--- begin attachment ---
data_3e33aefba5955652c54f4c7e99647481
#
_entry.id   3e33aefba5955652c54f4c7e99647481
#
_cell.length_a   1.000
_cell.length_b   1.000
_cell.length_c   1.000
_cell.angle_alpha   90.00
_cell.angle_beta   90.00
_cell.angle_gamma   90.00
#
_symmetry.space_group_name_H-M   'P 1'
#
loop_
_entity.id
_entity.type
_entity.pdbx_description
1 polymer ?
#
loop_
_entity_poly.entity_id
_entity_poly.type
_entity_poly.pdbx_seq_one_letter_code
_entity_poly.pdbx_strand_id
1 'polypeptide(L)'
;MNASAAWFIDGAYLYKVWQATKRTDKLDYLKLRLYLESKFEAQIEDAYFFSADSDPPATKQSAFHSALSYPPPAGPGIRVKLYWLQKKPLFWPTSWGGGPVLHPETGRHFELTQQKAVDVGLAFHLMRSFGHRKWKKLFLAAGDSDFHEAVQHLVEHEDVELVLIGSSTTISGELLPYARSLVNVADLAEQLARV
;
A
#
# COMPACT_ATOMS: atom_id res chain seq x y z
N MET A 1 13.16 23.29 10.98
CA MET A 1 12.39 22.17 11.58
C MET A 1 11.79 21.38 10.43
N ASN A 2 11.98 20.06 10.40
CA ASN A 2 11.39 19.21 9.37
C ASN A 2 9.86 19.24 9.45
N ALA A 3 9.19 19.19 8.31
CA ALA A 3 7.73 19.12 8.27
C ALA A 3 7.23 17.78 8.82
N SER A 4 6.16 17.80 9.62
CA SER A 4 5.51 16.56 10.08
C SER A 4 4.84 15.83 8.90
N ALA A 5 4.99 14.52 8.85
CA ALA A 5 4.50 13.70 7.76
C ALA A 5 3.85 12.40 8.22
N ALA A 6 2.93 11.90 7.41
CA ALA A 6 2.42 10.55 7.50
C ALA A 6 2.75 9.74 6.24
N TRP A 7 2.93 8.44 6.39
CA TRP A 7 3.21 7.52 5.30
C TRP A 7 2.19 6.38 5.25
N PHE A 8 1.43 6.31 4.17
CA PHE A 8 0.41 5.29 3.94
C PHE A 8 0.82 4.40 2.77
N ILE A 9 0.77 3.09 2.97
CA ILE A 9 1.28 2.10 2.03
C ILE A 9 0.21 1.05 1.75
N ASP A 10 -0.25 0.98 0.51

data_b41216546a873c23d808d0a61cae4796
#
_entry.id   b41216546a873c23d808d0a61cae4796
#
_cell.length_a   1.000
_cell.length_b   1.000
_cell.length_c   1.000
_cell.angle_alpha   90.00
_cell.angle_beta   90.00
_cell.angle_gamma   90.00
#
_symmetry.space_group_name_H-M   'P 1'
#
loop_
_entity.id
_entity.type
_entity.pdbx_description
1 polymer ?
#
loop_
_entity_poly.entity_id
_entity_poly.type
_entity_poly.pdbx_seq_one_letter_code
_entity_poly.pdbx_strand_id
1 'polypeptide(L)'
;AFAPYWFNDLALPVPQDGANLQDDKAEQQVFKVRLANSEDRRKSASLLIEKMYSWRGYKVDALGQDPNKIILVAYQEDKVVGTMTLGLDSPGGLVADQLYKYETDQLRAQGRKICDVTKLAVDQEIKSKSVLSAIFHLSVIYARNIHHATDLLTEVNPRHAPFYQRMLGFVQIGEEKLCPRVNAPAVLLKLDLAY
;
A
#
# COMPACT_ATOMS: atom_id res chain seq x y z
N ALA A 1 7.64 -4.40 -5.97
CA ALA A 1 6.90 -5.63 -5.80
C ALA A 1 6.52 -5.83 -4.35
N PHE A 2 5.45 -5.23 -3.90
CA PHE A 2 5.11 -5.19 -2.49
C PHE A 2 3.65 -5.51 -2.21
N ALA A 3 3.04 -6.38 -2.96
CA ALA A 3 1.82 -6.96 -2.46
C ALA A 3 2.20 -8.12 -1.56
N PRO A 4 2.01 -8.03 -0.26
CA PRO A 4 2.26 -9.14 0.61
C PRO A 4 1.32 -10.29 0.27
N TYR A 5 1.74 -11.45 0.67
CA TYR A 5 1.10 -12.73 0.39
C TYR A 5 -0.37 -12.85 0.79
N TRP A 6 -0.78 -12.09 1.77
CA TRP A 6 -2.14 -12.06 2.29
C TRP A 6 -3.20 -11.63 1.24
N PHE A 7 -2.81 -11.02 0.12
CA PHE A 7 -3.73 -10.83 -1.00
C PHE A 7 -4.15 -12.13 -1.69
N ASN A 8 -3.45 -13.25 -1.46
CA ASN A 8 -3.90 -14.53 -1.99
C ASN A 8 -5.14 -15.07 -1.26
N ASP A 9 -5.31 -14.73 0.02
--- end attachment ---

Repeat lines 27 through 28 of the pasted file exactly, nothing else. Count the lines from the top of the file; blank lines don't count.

;
A